Get our free extension to see links to code for papers anywhere online!Free extension: code links for papers anywhere!Free add-on: See code for papers anywhere!

Yelisey Pitanov, Alexey Skrynnik, Anton Andreychuk, Konstantin Yakovlev, Aleksandr Panov

In this work we study a well-known and challenging problem of Multi-agent Pathfinding, when a set of agents is confined to a graph, each agent is assigned a unique start and goal vertices and the task is to find a set of collision-free paths (one for each agent) such that each agent reaches its respective goal. We investigate how to utilize Monte-Carlo Tree Search (MCTS) to solve the problem. Although MCTS was shown to demonstrate superior performance in a wide range of problems like playing antagonistic games (e.g. Go, Chess etc.), discovering faster matrix multiplication algorithms etc., its application to the problem at hand was not well studied before. To this end we introduce an original variant of MCTS, tailored to multi-agent pathfinding. The crux of our approach is how the reward, that guides MCTS, is computed. Specifically, we use individual paths to assist the agents with the the goal-reaching behavior, while leaving them freedom to get off the track if it is needed to avoid collisions. We also use a dedicated decomposition technique to reduce the branching factor of the tree search procedure. Empirically we show that the suggested method outperforms the baseline planning algorithm that invokes heuristic search, e.g. A*, at each re-planning step.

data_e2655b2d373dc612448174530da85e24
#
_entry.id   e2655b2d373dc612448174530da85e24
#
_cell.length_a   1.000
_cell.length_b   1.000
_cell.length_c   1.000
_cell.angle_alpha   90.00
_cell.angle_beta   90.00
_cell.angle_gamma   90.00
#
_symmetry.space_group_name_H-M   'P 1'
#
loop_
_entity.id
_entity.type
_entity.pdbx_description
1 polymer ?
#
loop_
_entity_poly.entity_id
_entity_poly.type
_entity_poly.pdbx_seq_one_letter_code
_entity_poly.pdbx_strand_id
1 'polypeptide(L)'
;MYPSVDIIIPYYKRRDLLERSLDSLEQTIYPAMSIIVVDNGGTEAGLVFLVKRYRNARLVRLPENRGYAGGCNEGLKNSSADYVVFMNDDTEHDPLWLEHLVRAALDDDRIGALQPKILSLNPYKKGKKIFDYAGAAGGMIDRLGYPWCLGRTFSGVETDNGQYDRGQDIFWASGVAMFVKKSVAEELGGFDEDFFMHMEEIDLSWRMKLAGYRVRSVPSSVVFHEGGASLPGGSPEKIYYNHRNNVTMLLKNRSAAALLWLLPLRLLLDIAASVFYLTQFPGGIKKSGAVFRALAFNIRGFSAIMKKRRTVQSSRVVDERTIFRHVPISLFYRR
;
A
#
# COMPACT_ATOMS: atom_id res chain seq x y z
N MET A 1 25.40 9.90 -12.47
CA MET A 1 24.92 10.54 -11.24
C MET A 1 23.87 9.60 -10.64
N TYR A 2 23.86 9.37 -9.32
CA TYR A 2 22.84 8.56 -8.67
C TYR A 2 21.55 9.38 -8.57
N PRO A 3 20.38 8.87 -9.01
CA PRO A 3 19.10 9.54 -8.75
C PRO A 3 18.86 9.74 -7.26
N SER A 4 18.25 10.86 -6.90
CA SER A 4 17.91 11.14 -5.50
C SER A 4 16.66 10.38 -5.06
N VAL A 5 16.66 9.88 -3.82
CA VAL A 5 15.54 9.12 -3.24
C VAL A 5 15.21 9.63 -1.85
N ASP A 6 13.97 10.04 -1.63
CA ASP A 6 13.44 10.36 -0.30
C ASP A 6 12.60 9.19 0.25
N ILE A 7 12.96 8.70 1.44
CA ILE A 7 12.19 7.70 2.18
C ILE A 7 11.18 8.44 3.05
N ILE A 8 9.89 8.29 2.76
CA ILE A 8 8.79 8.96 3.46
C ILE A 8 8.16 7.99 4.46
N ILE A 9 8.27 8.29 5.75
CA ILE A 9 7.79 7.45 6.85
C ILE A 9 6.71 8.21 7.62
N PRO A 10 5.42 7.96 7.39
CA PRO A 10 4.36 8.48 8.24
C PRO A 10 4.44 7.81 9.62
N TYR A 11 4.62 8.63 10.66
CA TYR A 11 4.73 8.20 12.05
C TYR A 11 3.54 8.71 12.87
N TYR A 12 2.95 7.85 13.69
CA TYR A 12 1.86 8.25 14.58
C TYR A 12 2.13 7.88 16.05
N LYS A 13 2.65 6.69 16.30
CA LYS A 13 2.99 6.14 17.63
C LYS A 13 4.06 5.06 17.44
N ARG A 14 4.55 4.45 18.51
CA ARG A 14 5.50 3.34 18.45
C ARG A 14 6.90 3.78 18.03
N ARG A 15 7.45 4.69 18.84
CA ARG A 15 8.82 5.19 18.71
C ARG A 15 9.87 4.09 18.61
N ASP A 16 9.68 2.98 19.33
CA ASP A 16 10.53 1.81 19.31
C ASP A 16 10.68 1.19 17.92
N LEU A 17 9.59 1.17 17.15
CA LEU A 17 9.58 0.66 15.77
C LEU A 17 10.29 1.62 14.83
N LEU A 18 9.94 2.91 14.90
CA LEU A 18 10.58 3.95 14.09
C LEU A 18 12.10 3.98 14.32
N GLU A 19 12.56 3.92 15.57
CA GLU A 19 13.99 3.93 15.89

Via

Daniil Kirilenko, Anton Andreychuk, Aleksandr Panov, Konstantin Yakovlev